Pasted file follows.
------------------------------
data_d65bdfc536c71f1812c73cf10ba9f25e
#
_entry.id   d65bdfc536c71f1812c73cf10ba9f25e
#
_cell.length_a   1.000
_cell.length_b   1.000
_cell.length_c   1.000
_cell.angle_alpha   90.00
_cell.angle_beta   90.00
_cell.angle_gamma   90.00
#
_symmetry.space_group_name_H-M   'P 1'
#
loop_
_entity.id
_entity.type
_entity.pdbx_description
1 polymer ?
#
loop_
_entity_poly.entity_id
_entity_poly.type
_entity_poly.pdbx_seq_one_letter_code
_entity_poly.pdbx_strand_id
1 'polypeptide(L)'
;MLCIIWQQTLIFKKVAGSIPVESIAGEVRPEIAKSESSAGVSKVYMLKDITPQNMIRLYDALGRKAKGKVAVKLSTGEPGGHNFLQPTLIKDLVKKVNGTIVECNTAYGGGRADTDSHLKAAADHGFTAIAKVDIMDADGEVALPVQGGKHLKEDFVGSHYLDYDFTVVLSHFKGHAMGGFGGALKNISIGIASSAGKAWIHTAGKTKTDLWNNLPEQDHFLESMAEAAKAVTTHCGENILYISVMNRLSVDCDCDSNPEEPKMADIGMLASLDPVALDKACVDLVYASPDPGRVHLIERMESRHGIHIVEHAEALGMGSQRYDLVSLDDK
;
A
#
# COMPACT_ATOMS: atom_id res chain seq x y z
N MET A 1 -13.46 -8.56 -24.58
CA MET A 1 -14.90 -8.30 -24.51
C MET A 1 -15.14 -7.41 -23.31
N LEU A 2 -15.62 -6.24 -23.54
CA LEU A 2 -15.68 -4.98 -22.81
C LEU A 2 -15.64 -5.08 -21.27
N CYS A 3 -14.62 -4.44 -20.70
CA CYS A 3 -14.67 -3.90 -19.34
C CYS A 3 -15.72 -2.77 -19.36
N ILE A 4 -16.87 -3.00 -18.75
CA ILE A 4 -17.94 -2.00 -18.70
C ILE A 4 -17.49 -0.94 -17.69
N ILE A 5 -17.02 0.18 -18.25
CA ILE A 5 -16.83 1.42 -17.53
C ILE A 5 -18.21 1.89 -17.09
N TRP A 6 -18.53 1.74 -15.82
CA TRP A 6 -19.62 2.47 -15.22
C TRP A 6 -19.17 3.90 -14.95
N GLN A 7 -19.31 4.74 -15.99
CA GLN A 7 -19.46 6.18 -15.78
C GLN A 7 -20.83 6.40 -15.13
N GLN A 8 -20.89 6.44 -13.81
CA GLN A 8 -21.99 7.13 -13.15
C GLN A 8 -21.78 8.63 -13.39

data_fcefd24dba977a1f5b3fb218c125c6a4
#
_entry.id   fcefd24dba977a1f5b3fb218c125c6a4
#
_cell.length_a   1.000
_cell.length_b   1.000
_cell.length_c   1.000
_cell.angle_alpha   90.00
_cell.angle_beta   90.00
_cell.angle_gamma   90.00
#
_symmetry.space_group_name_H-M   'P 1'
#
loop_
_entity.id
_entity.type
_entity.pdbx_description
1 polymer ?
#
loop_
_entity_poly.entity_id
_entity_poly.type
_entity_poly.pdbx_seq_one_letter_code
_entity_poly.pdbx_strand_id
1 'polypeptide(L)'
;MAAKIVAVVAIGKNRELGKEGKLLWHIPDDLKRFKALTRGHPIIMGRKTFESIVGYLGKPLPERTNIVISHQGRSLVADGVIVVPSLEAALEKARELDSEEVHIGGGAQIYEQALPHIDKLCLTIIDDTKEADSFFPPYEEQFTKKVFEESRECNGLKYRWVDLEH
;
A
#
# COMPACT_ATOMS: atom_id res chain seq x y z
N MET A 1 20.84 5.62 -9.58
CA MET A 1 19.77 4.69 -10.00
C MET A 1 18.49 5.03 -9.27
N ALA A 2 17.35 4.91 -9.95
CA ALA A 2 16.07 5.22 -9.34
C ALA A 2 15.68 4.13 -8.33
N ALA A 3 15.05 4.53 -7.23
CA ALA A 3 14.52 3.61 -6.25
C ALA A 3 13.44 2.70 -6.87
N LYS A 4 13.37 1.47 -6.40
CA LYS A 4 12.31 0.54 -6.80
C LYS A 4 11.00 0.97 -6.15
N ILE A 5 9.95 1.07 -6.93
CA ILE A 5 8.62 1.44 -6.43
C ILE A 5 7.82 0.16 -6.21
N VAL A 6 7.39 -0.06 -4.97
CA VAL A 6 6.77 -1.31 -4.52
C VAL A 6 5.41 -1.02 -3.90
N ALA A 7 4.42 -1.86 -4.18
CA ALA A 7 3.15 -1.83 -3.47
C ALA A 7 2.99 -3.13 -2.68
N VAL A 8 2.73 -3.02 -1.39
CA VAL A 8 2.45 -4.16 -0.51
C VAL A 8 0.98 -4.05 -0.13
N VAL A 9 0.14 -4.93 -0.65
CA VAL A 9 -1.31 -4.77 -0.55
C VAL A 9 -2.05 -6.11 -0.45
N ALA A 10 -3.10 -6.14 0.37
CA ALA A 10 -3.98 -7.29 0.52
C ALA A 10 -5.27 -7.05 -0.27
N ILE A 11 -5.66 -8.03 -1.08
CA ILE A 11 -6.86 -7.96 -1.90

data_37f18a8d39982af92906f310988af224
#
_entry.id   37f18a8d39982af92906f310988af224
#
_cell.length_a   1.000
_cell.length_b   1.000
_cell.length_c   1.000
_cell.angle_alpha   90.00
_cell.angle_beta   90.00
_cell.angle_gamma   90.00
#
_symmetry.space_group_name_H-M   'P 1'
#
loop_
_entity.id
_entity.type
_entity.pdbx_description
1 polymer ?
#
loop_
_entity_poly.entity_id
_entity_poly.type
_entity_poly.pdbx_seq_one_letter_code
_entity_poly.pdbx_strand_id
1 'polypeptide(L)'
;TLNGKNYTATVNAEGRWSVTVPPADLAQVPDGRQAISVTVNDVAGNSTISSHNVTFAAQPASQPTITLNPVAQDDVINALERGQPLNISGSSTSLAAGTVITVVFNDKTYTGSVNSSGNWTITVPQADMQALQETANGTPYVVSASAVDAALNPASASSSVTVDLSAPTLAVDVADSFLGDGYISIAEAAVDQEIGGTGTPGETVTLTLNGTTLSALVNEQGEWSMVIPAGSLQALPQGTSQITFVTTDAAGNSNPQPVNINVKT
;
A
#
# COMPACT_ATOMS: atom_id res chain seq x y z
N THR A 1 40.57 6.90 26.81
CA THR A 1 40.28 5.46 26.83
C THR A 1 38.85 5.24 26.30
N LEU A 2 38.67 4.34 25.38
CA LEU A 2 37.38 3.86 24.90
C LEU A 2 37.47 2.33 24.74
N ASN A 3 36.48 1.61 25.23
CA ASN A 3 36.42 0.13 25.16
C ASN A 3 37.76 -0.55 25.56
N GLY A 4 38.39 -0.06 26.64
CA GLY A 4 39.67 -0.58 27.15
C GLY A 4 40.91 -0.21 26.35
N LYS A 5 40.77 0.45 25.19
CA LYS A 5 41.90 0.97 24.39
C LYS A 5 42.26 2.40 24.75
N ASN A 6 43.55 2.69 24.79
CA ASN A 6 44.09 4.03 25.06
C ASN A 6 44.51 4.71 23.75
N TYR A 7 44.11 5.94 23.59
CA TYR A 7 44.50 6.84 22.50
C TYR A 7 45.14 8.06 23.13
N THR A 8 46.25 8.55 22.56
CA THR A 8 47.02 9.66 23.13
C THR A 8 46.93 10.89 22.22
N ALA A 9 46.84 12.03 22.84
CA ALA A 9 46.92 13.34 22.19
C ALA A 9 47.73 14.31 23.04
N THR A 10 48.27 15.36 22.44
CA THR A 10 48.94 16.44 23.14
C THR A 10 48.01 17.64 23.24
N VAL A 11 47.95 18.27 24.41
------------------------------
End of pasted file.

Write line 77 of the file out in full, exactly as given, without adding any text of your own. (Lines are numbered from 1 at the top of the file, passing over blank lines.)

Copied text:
_entity_poly.pdbx_seq_one_letter_code